Cookies on this website

We use cookies to ensure that we give you the best experience on our website. If you click 'Accept all cookies' we'll assume that you are happy to receive all cookies and you won't see this message again. If you click 'Reject all non-essential cookies' only necessary cookies providing core functionality such as security, network management, and accessibility will be enabled. Click 'Find out more' for information on how to change your cookie settings.

The membrane proteins Star and Rhomboid-1 have been genetically defined as the primary regulators of EGF receptor activation in Drosophila, but their molecular mechanisms have been elusive. Both Star and Rhomboid-1 have been assumed to work at the cell surface to control ligand activation. Here, we demonstrate that they control receptor signaling by regulating intracellular trafficking and proteolysis of the ligand Spitz. Star is present throughout the secretory pathway and is required to export Spitz from the endoplasmic reticulum to the Golgi apparatus. Rhomboid-1 is localized in the Golgi, where it promotes the cleavage of Spitz. This defines a novel growth factor release mechanism that is distinct from metalloprotease-dependent shedding from the cell surface.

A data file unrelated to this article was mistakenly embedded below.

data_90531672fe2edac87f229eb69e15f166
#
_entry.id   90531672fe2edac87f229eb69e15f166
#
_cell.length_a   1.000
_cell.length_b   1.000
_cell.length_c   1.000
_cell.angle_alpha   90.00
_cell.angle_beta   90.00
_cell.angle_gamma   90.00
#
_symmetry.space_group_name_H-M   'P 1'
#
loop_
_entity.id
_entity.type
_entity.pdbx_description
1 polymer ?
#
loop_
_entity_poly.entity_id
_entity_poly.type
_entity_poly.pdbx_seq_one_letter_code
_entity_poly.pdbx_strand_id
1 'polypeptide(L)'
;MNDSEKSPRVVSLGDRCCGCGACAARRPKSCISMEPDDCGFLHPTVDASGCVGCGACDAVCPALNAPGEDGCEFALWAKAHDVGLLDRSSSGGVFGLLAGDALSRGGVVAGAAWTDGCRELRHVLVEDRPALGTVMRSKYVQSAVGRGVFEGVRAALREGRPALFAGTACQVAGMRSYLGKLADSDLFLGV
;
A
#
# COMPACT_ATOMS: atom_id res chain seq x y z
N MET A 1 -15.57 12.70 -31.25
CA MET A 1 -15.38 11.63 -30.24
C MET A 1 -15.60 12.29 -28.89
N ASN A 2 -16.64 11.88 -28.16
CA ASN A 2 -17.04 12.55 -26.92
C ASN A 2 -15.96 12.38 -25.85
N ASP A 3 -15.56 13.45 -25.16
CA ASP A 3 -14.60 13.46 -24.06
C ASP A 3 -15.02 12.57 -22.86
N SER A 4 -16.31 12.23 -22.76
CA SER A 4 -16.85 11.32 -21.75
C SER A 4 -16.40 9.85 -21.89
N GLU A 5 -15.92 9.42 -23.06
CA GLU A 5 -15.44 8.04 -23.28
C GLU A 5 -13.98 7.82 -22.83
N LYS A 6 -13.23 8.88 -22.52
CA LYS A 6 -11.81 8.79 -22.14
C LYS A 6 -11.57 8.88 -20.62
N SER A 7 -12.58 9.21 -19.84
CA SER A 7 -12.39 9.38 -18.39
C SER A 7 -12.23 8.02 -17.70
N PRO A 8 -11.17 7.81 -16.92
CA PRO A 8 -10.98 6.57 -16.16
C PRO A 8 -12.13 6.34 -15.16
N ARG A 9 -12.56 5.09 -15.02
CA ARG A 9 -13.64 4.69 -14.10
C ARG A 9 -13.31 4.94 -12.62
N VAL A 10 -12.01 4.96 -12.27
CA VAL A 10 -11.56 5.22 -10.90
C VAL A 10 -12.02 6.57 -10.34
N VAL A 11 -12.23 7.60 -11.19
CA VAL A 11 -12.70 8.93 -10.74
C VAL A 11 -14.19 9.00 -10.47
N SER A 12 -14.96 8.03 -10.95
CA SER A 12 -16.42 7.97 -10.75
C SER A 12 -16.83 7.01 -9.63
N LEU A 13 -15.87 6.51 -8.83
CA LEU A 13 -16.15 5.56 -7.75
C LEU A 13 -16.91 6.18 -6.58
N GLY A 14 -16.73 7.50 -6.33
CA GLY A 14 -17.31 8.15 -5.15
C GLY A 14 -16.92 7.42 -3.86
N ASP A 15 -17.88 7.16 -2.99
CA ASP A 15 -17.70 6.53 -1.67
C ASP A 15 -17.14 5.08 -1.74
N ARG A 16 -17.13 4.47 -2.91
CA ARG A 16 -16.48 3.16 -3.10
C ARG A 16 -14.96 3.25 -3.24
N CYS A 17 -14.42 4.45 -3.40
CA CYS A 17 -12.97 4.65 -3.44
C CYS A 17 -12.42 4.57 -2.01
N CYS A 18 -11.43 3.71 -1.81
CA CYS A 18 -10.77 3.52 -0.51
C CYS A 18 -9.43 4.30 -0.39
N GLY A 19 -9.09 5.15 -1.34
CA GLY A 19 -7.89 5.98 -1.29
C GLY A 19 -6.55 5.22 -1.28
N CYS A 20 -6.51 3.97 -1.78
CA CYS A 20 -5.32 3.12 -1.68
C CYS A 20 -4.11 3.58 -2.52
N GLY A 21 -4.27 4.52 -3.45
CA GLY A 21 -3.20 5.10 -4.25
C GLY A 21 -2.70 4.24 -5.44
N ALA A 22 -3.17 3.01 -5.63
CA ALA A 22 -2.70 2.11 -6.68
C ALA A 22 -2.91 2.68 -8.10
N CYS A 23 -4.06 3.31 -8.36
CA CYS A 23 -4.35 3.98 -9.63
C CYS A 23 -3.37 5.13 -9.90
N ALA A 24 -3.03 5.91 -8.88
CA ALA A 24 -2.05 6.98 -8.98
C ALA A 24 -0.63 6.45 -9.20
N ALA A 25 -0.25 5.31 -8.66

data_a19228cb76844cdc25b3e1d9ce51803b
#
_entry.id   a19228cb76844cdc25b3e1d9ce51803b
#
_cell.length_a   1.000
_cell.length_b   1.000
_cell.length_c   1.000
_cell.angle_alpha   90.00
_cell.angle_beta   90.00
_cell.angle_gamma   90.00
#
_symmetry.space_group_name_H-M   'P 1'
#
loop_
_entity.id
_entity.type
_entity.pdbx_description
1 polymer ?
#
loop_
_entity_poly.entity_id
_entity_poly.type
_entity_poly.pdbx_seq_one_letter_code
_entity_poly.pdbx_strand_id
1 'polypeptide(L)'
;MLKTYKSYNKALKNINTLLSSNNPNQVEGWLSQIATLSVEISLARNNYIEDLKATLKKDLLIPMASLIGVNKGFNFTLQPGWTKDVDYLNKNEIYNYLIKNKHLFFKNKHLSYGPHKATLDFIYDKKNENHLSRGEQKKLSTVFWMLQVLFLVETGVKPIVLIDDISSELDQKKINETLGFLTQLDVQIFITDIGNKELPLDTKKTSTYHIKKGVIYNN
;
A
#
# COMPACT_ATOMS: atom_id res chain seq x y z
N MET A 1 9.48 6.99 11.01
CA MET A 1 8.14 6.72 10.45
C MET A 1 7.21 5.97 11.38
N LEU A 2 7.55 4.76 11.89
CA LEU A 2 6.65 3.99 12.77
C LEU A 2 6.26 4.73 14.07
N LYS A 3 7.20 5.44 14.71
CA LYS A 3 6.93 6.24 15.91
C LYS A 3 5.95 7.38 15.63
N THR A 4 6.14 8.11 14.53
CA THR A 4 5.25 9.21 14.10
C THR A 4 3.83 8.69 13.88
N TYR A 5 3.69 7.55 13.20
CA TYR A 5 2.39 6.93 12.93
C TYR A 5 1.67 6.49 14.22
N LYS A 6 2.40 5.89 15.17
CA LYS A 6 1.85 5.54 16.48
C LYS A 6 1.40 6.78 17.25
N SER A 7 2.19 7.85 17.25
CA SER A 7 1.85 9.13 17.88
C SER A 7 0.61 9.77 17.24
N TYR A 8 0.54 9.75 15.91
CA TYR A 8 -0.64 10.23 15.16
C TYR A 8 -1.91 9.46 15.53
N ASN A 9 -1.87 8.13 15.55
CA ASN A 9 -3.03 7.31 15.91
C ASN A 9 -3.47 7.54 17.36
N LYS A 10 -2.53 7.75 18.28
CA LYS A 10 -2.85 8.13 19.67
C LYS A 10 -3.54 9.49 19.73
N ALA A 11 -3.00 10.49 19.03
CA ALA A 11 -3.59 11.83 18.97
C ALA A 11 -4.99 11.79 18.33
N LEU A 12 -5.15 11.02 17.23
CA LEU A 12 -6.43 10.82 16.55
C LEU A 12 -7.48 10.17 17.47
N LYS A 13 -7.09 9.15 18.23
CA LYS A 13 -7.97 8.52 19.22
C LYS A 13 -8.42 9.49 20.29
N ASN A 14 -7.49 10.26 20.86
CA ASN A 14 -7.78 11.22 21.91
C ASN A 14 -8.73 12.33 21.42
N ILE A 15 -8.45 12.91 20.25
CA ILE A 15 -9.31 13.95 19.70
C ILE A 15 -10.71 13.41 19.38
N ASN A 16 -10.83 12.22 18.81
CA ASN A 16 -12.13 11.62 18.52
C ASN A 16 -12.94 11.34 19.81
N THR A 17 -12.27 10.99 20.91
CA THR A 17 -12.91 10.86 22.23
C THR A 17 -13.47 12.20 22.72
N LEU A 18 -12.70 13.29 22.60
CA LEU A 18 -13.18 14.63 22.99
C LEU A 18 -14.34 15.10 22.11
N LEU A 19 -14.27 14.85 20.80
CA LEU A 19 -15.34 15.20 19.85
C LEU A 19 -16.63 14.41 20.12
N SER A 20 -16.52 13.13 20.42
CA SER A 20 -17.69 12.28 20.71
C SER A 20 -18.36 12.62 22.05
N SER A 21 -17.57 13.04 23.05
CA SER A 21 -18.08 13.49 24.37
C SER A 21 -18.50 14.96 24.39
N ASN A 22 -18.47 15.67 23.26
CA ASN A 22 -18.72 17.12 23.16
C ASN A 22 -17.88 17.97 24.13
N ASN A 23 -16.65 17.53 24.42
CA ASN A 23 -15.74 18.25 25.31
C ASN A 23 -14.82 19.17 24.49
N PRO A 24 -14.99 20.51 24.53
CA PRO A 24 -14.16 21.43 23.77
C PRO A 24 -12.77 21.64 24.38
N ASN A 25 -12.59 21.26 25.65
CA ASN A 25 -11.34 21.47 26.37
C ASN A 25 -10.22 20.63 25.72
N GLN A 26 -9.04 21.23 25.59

Journal article



Publication Date





161 - 171


Animals, Biotinylation, Blotting, Western, COS Cells, Drosophila, Drosophila Proteins, Endoplasmic Reticulum, Epidermal Growth Factor, Glycosylation, Golgi Apparatus, Green Fluorescent Proteins, Immunohistochemistry, Ligands, Luminescent Proteins, Membrane Proteins, Microscopy, Fluorescence, Models, Biological, Phosphoproteins, Precipitin Tests, Protein Binding, Protein Structure, Tertiary, Protein Transport, Signal Transduction